That’s how I’m feeling right now. I’m fighting to be just a little better than the dumbest people in America. While everyone is out spending money that they don’t have, I’m just trying to outdo them by a narrow margin and stick to my budget, while increasing my net worth only slightly every month.

My Latest Money Maker

It was just a couple of days ago that I decided to buy a truck to flip (Article: Let the Car Flipping Begin). I was so excited about the potential of this flip…..until yesterday. I would have been absolutely embarrassed to talk about this idea to the guys yesterday. Sure, I might make a thousand bucks, but what kind of lasting residual does this investment create? Absolutely nothing!

Think Bigger!

Of course, life is not all about making money, but with the proper mindset it can be done rather easily. And, with money come options. I could finally do what I want with my life rather than what I have to do. I need to keep reading my book, “The 4-Hour Workweek” and pick up a few books about where futurists believe our economy will be in the next ten years. By thinking ahead of the curve and taking large actions instead of these small thousand dollar investments, I should be able to achieve much larger goals for myself in this upcoming year.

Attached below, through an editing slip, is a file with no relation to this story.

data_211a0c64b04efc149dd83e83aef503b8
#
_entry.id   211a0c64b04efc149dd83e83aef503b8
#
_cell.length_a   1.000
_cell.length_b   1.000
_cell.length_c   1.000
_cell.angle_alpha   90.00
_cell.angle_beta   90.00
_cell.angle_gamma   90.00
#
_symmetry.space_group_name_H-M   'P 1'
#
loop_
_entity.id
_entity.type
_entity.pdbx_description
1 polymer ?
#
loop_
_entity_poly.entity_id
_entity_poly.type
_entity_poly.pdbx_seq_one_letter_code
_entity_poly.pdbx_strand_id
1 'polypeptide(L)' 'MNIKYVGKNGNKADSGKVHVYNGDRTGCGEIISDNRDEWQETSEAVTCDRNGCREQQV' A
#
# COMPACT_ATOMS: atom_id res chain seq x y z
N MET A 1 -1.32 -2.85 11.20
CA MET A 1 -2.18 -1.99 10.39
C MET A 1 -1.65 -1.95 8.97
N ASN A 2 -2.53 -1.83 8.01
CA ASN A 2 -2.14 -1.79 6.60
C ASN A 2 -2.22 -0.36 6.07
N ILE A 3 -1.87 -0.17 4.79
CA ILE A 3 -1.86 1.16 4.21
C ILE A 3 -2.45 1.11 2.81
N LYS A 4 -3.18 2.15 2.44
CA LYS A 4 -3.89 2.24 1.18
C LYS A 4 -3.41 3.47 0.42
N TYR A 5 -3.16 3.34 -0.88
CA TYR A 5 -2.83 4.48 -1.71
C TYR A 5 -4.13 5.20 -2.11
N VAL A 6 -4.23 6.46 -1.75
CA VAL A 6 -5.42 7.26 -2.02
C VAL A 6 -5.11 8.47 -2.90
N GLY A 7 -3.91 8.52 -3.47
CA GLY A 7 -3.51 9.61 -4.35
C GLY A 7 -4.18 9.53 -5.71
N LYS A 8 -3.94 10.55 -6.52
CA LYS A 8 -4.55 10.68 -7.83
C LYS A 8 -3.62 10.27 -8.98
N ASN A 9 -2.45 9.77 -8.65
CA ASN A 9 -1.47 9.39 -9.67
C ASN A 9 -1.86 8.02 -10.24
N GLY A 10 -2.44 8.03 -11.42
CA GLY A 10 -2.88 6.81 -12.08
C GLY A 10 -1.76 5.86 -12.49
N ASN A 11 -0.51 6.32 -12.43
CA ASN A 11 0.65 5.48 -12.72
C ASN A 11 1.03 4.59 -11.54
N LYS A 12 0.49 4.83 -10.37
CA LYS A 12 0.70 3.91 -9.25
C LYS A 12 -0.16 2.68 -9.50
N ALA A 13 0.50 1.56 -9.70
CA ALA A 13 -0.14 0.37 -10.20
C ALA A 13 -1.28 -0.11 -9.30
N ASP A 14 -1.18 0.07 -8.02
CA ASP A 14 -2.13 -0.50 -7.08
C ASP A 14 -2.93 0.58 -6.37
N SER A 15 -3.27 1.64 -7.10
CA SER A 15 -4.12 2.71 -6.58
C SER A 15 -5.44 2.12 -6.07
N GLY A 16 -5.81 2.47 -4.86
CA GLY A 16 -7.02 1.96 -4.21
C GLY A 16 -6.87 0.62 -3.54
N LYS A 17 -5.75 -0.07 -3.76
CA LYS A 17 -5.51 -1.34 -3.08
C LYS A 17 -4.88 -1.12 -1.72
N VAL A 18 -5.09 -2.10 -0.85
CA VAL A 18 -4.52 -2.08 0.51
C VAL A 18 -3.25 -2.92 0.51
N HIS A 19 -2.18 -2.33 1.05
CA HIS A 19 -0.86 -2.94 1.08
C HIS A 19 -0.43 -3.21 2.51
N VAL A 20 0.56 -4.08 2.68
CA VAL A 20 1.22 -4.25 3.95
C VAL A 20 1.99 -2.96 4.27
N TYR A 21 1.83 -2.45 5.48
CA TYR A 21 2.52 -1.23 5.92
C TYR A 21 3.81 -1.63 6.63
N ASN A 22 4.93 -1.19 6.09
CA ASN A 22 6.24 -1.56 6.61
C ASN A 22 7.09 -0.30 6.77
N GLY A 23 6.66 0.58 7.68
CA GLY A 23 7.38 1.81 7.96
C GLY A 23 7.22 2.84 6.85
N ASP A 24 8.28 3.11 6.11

Do you have large goals? Do you think that I have been thinking too small?


Weekly Round-Up

Here are some reads of the week that I enjoyed, but to be honest, some of them might be thinking a little too small as well. What do you think?

How Many Credit Cards Should I Have Until It’s Too Many? at Financial Samurai

Why Are You Still Broke at Eyes on the Dollar

Why Most Personal Finance is Probably Wrong at The Money Principle

Leadership and Financial Parallels at My Own Advisor

Financial Gain Without Pain at Money Counselor

Dear Government….Grow Up at Debt Roundup

How Do You Stack Up to People Your Age Financially at Young Adult Money

Is Working From Home Cheaper at Making Sense of Cents

Your Career is Your Most Valuable Financial Asset at Free Money Finance